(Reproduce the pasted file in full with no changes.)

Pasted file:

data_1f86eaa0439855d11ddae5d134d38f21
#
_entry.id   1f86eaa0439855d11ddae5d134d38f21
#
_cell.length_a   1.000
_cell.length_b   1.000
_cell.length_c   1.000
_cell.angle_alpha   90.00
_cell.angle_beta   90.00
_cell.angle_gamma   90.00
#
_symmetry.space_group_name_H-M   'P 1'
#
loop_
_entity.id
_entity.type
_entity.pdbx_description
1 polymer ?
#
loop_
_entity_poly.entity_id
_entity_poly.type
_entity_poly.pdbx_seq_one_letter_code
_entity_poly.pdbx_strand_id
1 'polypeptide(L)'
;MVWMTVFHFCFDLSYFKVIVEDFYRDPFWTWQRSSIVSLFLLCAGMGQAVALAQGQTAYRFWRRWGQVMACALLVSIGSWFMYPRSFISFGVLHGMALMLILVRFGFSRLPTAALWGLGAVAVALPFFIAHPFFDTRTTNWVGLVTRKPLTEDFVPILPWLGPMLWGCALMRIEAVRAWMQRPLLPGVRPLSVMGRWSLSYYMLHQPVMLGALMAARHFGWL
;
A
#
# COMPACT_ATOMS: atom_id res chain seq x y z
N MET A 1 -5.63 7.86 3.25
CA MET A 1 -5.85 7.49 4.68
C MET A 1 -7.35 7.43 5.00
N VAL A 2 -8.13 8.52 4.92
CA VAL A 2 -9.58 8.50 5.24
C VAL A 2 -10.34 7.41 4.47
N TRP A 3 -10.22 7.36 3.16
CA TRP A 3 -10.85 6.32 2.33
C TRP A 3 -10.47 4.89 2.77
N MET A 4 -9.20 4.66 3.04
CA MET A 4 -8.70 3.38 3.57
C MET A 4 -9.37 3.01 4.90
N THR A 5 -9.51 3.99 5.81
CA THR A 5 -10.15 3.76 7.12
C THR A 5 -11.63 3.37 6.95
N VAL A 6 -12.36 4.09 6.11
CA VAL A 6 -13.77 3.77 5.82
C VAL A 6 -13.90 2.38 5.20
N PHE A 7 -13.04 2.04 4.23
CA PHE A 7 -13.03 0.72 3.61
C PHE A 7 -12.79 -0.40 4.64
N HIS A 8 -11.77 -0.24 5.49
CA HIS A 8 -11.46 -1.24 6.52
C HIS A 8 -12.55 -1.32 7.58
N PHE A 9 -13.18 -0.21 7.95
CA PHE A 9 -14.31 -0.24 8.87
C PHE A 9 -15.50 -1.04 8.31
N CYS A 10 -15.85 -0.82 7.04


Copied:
data_1f86eaa0439855d11ddae5d134d38f21
#
_entry.id   1f86eaa0439855d11ddae5d134d38f21
#
_cell.length_a   1.000
_cell.length_b   1.000
_cell.length_c   1.000
_cell.angle_alpha   90.00
_cell.angle_beta   90.00
_cell.angle_gamma   90.00
#
_symmetry.space_group_name_H-M   'P 1'
#
loop_
_entity.id
_entity.type
_entity.pdbx_description
1 polymer ?
#
loop_
_entity_poly.entity_id
_entity_poly.type
_entity_poly.pdbx_seq_one_letter_code
_entity_poly.pdbx_strand_id
1 'polypeptide(L)'
;MVWMTVFHFCFDLSYFKVIVEDFYRDPFWTWQRSSIVSLFLLCAGMGQAVALAQGQTAYRFWRRWGQVMACALLVSIGSWFMYPRSFISFGVLHGMALMLILVRFGFSRLPTAALWGLGAVAVALPFFIAHPFFDTRTTNWVGLVTRKPLTEDFVPILPWLGPMLWGCALMRIEAVRAWMQRPLLPGVRPLSVMGRWSLSYYMLHQPVMLGALMAARHFGWL
;
A
#
# COMPACT_ATOMS: atom_id res chain seq x y z
N MET A 1 -5.63 7.86 3.25
CA MET A 1 -5.85 7.49 4.68
C MET A 1 -7.35 7.43 5.00
N VAL A 2 -8.13 8.52 4.92
CA VAL A 2 -9.58 8.50 5.24
C VAL A 2 -10.34 7.41 4.47
N TRP A 3 -10.22 7.36 3.16
CA TRP A 3 -10.85 6.32 2.33
C TRP A 3 -10.47 4.89 2.77
N MET A 4 -9.20 4.66 3.04
CA MET A 4 -8.70 3.38 3.57
C MET A 4 -9.37 3.01 4.90
N THR A 5 -9.51 3.99 5.81
CA THR A 5 -10.15 3.76 7.12
C THR A 5 -11.63 3.37 6.95
N VAL A 6 -12.36 4.09 6.11
CA VAL A 6 -13.77 3.77 5.82
C VAL A 6 -13.90 2.38 5.20
N PHE A 7 -13.04 2.04 4.23
CA PHE A 7 -13.03 0.72 3.61
C PHE A 7 -12.79 -0.40 4.64
N HIS A 8 -11.77 -0.24 5.49
CA HIS A 8 -11.46 -1.24 6.52
C HIS A 8 -12.55 -1.32 7.58
N PHE A 9 -13.18 -0.21 7.95
CA PHE A 9 -14.31 -0.24 8.87
C PHE A 9 -15.50 -1.04 8.31
N CYS A 10 -15.85 -0.82 7.04